Enabling VNC Server on startup of the X server with SLE 11
This document (7003097) is provided subject to the disclaimer at the end of this document.
VNC access is needed to display :0 (or the display viewed at the monitor directly connected to the system) before or after anyone has logged in.
The method for invoking the VNC Server described below can be used when the traditional methods available in YaST-->Remote Administration (VNC), or in the Control Center-->Remote Desktop are not working as desired. For example, the "Remote Desktop available in the Control Center will start "vino-server" which allows access to display :0 (or what the user at the physical system sees), but this is only available when the user is logged in and it must be configured for each individual user on the system. The method described below will work for display :0 for all users and will work when nobody is logged into the system.
When enabling the "Remote Administration (VNC)" in YaST, some people have reported getting a gray screen rather than the expected login screen. Using the method described below seems to avoid that issue as well.
Using this method to access display :0 can create a security problem if the system you have connected to is not physically secure. Anyone that has access to the physical system can see what you are doing and take control of the keyboard and mouse. If you lose your connection or disconnect without logging out then anyone at the physical system can take control while still logged in as you. This is one of the primary reasons that the option in sax2 (Graphic Card and Monitor Configuration in YaST) for enabling VNC for the X server was removed for SLE 11.
When using the following configuration, the selections for "Remote Administration (VNC)" in YaST and the "Remote Desktop" in the Control Center should both be disabled.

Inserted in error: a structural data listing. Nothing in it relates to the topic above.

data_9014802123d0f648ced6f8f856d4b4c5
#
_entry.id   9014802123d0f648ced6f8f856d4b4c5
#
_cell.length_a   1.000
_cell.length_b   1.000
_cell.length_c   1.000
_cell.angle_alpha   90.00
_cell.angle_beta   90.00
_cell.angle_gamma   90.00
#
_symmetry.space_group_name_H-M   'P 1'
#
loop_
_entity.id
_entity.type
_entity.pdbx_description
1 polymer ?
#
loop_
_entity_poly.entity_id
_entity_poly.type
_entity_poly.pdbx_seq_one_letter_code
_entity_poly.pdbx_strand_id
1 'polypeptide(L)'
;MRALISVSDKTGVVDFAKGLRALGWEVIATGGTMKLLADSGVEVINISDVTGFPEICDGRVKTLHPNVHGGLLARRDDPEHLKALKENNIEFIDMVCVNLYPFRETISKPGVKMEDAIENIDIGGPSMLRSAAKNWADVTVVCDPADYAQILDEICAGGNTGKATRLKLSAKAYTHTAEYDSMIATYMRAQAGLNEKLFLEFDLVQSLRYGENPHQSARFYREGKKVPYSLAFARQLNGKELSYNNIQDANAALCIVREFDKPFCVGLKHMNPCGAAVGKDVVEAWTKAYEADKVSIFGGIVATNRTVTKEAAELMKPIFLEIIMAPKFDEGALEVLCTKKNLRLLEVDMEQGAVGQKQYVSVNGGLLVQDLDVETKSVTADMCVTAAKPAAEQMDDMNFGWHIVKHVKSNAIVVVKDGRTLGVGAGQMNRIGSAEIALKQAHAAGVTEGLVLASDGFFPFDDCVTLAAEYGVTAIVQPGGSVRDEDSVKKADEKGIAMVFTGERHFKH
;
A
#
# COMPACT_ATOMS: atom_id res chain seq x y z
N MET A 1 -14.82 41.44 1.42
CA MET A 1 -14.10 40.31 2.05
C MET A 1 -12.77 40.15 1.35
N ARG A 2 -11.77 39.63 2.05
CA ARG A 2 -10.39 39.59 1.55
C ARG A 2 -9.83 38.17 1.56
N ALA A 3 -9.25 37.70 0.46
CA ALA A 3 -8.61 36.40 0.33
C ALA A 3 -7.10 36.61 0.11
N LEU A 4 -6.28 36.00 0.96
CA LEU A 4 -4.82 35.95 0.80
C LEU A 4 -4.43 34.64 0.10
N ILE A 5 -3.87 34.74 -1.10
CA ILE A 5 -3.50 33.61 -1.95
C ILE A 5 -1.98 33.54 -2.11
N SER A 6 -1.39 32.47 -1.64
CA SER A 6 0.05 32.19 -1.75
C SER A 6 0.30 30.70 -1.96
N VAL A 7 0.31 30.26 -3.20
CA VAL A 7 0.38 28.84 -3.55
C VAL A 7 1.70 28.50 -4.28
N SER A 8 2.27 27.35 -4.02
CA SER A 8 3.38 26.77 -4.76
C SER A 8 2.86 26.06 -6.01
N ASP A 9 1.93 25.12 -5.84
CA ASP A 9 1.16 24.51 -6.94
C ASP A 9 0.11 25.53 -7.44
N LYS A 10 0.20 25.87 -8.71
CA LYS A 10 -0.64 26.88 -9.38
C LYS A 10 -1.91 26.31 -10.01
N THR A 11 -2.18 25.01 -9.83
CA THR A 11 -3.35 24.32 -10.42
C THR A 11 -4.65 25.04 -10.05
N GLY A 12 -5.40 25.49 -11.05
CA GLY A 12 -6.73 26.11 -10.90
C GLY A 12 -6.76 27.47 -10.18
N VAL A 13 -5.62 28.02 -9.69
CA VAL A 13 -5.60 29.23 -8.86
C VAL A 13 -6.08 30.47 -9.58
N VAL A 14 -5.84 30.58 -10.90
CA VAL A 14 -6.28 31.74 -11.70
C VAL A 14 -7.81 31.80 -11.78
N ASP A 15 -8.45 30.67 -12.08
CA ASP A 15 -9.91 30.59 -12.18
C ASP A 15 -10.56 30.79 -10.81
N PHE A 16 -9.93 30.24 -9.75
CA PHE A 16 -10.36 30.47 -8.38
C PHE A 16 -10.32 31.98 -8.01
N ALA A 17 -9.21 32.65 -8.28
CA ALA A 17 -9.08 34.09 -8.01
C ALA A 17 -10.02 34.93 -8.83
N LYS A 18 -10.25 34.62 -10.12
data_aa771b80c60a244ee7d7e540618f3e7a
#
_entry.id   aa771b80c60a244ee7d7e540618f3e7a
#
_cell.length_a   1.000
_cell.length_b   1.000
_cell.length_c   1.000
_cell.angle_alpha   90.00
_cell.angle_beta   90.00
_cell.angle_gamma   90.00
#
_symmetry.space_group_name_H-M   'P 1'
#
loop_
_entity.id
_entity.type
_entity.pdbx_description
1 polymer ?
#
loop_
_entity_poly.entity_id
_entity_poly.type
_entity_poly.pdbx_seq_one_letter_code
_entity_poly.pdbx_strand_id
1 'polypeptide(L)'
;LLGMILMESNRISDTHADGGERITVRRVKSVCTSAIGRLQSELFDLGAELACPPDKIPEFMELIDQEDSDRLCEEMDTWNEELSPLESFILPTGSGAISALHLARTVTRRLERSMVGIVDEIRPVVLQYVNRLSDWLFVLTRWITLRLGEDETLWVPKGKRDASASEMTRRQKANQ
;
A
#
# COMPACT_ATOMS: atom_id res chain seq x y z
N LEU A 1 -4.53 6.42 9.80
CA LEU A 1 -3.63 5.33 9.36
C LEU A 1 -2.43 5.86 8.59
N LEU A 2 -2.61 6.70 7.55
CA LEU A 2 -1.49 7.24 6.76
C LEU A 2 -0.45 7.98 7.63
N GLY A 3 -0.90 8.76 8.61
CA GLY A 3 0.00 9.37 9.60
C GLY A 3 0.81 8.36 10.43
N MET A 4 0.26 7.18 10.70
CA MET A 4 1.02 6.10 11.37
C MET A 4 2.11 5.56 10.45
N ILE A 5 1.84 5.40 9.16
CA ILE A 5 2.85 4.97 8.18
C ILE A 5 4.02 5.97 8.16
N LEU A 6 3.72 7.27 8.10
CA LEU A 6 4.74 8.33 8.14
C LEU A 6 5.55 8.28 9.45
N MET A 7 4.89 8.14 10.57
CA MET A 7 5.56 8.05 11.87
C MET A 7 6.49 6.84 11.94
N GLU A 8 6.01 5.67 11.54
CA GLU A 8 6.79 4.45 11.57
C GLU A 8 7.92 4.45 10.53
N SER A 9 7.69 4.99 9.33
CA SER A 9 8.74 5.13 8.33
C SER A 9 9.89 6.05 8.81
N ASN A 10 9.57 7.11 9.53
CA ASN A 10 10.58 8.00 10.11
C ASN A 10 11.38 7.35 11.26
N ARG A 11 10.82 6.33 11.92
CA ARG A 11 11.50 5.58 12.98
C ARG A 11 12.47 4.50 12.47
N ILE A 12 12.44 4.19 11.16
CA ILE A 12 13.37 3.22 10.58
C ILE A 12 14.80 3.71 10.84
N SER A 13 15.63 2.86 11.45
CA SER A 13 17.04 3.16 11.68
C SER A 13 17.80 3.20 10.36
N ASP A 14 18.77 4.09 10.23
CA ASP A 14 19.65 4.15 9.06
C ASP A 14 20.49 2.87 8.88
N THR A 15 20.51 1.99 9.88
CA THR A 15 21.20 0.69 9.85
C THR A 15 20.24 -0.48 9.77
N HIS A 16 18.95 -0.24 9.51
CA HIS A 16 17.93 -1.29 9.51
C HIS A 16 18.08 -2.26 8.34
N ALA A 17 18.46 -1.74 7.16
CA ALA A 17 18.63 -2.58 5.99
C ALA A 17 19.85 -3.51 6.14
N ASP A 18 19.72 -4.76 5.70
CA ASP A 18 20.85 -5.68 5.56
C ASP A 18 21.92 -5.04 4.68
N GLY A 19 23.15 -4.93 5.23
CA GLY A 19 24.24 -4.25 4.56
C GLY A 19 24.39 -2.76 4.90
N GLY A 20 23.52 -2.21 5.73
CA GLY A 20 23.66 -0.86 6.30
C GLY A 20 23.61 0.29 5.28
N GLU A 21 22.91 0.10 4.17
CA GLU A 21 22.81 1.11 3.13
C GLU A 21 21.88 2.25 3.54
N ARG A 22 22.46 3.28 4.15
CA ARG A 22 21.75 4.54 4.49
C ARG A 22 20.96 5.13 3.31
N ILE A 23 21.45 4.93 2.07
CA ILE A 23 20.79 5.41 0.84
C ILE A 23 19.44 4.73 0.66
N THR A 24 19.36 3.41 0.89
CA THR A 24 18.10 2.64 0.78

Directly modifying the xorg.conf file is not generally recommended because anytime the sax2 configuration utility is run, or potentially when a new graphics driver or driver update is installed, the file can be overwritten causing all manual changes to be lost. Therefor it is Very Important to make a backup copy of your xorg.conf file along with all of the changes needed for your environment to configure VNC access through the X server.
X Server Configuration for VNC Access
With this method of enabling VNC Server functionality, the X server actually loads the VNC extension from the VNC libraries which will allow your normal X Server to also act as a VNC Server.
The following modifications need to be made to the file "xorg.conf" which can be found under the "/etc/X11/" directory. You will need to be the "root" user to have rights to modify the file.
1. Locate the section titled "Section "Module"" and add the following line:
2. Create two new sections with the following text:
# VNCKeyboard: keyboard actions from vnc
# vncMouse: mouse actions from vnc
3. Locate the section titled "Section "ServerLayout"" and add the following lines:
InputDevice "vncMouse" "ExtraPointer"
InputDevice "vncKeyboard" "ExtraKeyboard"
4. Locate the section titled "Section "Device"". All of the following lines can be added including the comments so there is a reference to what each setting does. Uncomment the appropriate items as desired for your environment or alternatively you could just add the entries needed:
# Enable the vnc service on this device, IMPORTANT!
# If this option is disabled no password is required for client connections.
# The rfbauth option specifies the location of a password file to use for
# authenticating viewers. (see step 2 below)
Option "rfbauth" "/root/.vnc/passwd"
# The port to listen to for client connections.
# 5900 corresponds to display :0, 5901 corresponds to display :1, etc.
Option "rfbport" "5900"
# Multi-viewer control options:
# "nevershared" - only allow one (or zero) viewers/clients
# "alwaysshared" - allow multiple viewers/clients (the default)
# When "nevershared" is set, this option controls what happens when a second